In 1941, experiencing an immense desire to serve God, Gareth was baptized at St Athanasius Church, Los Angeles and confirmed by Bishop Stevens. He was determined to take Holy Orders and was admitted as a postulant to the Society of St. John the Evangelist at Cambridge, Massachusetts, taking the title Brother David. However, deemed as unsuitable for Holy Orders he left the Society, and made a second attempt at the Order of the Holy Cross in New York in 1943. In 1944 he worked as dialect coach to Bette Davis and the cast of the Emlyn Williams play The Corn Is Green, before accepting an offer to serve as a Lay Minister for the Order of the Holy Cross on the Pyramid Lake Indian Reservation at Nixon, Nevada.
Brother David served at Nixon, at nearby Wadsworth and at Fort McDermitt on the Nevada Oregon border until 1956. The methods he employed in his service were seen as controversial by many of his colleagues and his ability to cater to the needs of the Paiute people, whom he called ‘his children’, was regularly challenged. It was a difficult path, but his ability to reach the Paiutes in a way no other white man had to date was recognised by Bishop Lewis, Head of the Protestant Diocese of Nevada. He was greatly loved by the Paiutes he cared for. There was a massive increase in Church attendance at Nixon and Wadsworth while Brother David was in charge. He encouraged businesses and events to engage in activities which benefited the tribe; speedboat races on Pyramid Lake provided rental revenue for example. He persuaded his old Hollywood friends to supply films to show in the Church Hall and to donate clothing. He taught the Paiutes to polish stones to make jewellery to sell, providing the mountings and fixings himself, and instituted a sewing club. He paid for shoes for the children from his own meagre salary. He persuaded hotel owners in Reno to host groups of young Paiutes for lunch while they obtained a glimpse of city life. He would do anything in his power to enhance their lives and he ensured that Paiutes who lost their lives serving the United States in Korea were honoured.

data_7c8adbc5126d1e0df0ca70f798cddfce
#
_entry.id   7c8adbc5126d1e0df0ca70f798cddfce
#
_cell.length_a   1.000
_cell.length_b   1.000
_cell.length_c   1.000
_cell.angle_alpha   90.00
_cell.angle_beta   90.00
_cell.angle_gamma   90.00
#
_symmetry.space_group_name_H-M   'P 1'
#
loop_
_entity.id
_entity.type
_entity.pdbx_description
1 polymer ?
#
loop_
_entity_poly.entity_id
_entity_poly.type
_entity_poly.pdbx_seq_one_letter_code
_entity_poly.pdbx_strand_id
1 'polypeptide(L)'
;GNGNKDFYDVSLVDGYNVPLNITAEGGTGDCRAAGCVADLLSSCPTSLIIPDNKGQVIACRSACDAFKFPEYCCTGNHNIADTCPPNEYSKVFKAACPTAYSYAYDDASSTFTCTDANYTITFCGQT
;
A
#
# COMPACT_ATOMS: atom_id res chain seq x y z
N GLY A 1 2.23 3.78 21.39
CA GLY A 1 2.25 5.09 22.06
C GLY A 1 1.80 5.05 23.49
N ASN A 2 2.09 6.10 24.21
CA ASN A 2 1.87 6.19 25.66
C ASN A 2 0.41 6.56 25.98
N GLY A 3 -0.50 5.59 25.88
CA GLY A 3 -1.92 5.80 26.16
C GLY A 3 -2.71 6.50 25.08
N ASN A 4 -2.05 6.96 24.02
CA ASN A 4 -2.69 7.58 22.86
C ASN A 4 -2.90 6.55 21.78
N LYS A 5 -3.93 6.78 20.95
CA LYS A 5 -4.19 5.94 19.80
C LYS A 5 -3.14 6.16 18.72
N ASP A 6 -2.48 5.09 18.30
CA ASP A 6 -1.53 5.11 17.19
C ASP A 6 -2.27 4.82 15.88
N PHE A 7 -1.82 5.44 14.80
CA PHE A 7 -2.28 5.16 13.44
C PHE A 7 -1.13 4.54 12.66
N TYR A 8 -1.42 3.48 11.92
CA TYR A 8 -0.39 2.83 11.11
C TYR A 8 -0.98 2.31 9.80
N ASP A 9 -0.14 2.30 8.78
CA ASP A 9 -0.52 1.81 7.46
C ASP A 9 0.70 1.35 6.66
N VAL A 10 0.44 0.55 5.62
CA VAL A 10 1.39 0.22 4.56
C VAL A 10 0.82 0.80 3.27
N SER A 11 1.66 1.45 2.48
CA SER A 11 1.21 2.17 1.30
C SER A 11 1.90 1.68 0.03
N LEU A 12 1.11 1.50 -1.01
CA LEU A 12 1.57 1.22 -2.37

During his period as a Lay Minister he also accepted a position at the English Department of the University of Reno in the late 1940s where he would coach the students in Shakespeare and direct them in performance. He was a regular member and speaker for many local societies and helped to organise pageants and festivals. In 1956 he took up a post at a Reno wedding chapel where he married Paiutes and celebrities alike, and used his salary to benefit the people of the reservation.
Ill health once again forced his retirement and he returned to Wales in 1958. However, his stay lasted less than eight months. Having lived for many years in the rigours of the Nevada desert he had difficulty in accepting the Welsh climate. He returned to the US to live at the Motion Picture Country House and Hospital at Woodland Hills, California. Having paid his dues while a film actor he was entitled to a place at this film industry retirement home. Brother David became the unofficial chaplin and baptized both Clara Kimball Young and Edmund Gwenn there before their deaths. In 1963 he flew to London to appear as the surprise guest on a This Is Your Life tribute to Bessie Love, with whom he had starred in Forget Me Not in 1922.
Suffering from byssinosis, fibre on the lung caused by years of sorting the gifts of second hand clothing donated to his beloved Paiutes, he died at the home on 1 October 1965, aged 71. He was cremated at the Chapel of the Pines, Reno, on 4 October and buried at the Masonic Cemetery, Reno.
His legacy as an actor is undeniable; the extent of his career and the plaudits he earned are sufficient testimony. At one stage of his career he was billed as ‘America's Foremost Young Actor’. His legacy as a missionary and humanitarian, his greatest legacy, was carried in the hearts of the children he taught and for whom he cared for over fifty years after he left the reservation. Sadly, as they have passed on, this legacy is all but forgotten.
Published date: 2016